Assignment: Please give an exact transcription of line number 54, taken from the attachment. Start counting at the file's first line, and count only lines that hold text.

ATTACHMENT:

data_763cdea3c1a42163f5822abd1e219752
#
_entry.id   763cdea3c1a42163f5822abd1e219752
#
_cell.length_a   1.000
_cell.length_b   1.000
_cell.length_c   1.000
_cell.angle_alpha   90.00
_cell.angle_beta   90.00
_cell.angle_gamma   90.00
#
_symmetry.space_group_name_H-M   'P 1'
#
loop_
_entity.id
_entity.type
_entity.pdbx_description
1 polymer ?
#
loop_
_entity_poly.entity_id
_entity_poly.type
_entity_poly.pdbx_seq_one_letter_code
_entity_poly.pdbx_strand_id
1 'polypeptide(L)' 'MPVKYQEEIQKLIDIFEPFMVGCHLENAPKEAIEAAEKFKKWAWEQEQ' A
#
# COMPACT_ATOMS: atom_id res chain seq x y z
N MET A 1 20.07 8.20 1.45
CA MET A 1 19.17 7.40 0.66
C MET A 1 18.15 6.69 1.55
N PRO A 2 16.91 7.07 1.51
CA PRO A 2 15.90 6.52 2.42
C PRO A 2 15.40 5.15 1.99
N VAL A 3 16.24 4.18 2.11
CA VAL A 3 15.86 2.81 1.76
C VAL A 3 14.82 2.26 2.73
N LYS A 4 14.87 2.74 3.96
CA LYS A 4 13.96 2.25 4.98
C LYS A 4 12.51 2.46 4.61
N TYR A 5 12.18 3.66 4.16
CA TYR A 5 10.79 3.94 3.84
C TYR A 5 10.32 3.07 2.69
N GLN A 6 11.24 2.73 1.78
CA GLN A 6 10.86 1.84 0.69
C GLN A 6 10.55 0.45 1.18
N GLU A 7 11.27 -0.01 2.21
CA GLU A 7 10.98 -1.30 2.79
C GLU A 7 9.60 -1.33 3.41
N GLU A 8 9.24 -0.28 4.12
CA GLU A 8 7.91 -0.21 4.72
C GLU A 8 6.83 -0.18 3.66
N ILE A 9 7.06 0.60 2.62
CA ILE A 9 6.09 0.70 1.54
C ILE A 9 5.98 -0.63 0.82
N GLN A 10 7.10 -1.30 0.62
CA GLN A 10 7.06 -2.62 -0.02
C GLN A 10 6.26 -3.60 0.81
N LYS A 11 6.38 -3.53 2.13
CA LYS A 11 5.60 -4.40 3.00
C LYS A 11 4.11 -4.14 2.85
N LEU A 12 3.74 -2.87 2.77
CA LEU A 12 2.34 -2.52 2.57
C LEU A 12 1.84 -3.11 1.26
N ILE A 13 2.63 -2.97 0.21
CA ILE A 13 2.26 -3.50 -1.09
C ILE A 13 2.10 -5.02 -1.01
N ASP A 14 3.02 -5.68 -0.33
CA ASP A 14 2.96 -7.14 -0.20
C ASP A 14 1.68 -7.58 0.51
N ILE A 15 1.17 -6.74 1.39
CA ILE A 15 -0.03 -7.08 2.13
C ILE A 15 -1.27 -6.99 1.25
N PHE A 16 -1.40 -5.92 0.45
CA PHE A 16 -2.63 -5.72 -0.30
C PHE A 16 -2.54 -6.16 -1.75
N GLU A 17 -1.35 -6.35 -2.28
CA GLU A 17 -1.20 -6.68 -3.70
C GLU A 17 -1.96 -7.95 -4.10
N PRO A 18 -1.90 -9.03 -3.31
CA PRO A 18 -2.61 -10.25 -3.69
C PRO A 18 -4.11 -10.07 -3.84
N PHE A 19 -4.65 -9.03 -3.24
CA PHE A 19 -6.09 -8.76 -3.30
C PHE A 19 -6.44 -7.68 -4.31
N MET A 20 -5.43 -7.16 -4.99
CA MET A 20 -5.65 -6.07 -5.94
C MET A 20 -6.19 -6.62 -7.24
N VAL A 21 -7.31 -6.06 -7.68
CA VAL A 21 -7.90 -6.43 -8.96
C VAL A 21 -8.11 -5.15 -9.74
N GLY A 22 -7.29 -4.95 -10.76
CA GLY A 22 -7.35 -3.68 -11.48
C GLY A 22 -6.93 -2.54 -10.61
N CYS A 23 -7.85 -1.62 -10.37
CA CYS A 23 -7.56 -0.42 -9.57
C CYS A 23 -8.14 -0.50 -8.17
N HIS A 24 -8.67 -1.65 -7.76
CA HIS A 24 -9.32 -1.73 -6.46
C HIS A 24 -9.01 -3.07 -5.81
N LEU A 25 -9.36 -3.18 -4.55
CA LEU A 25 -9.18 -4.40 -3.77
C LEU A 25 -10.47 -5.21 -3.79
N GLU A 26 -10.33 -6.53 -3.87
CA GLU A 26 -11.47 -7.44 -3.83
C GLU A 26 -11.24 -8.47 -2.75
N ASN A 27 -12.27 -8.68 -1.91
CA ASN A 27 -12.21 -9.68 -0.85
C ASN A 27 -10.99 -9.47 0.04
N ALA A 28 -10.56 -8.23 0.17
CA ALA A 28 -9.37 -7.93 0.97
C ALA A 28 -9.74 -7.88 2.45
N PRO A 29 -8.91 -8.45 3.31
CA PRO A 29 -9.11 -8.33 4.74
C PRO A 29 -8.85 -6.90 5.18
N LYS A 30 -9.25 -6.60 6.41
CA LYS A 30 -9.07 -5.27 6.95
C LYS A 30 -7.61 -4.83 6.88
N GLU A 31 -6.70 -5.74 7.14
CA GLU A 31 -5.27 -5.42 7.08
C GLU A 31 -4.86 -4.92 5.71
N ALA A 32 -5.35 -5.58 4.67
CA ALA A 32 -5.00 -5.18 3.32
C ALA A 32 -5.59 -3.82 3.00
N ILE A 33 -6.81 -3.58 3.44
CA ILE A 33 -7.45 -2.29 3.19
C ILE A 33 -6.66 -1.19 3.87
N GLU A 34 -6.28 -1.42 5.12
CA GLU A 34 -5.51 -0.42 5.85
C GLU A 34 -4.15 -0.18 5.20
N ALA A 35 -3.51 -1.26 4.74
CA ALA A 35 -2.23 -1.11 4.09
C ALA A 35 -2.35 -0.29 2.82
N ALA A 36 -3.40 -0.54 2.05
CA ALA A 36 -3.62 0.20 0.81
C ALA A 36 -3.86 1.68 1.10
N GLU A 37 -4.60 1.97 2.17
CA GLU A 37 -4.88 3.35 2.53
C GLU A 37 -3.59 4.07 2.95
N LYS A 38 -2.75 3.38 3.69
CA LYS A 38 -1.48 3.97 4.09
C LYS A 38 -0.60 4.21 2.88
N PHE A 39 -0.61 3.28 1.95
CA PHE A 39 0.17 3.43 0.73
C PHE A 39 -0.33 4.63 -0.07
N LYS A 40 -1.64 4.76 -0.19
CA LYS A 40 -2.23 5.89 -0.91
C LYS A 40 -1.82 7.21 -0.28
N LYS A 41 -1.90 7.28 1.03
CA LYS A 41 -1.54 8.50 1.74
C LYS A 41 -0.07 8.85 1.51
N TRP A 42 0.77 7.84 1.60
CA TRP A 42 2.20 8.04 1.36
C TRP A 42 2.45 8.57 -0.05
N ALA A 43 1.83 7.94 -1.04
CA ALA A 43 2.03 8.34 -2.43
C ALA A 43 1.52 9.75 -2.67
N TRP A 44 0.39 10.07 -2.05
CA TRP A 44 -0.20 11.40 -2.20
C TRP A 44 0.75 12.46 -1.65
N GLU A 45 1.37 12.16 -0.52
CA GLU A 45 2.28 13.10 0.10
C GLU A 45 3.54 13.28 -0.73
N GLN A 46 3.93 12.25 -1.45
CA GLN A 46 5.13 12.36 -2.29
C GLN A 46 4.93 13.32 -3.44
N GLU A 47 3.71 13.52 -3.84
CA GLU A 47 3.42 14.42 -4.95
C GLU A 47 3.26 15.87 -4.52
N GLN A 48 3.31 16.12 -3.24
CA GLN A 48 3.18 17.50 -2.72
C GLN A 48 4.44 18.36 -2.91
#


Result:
C ILE A 9 5.98 -0.63 0.82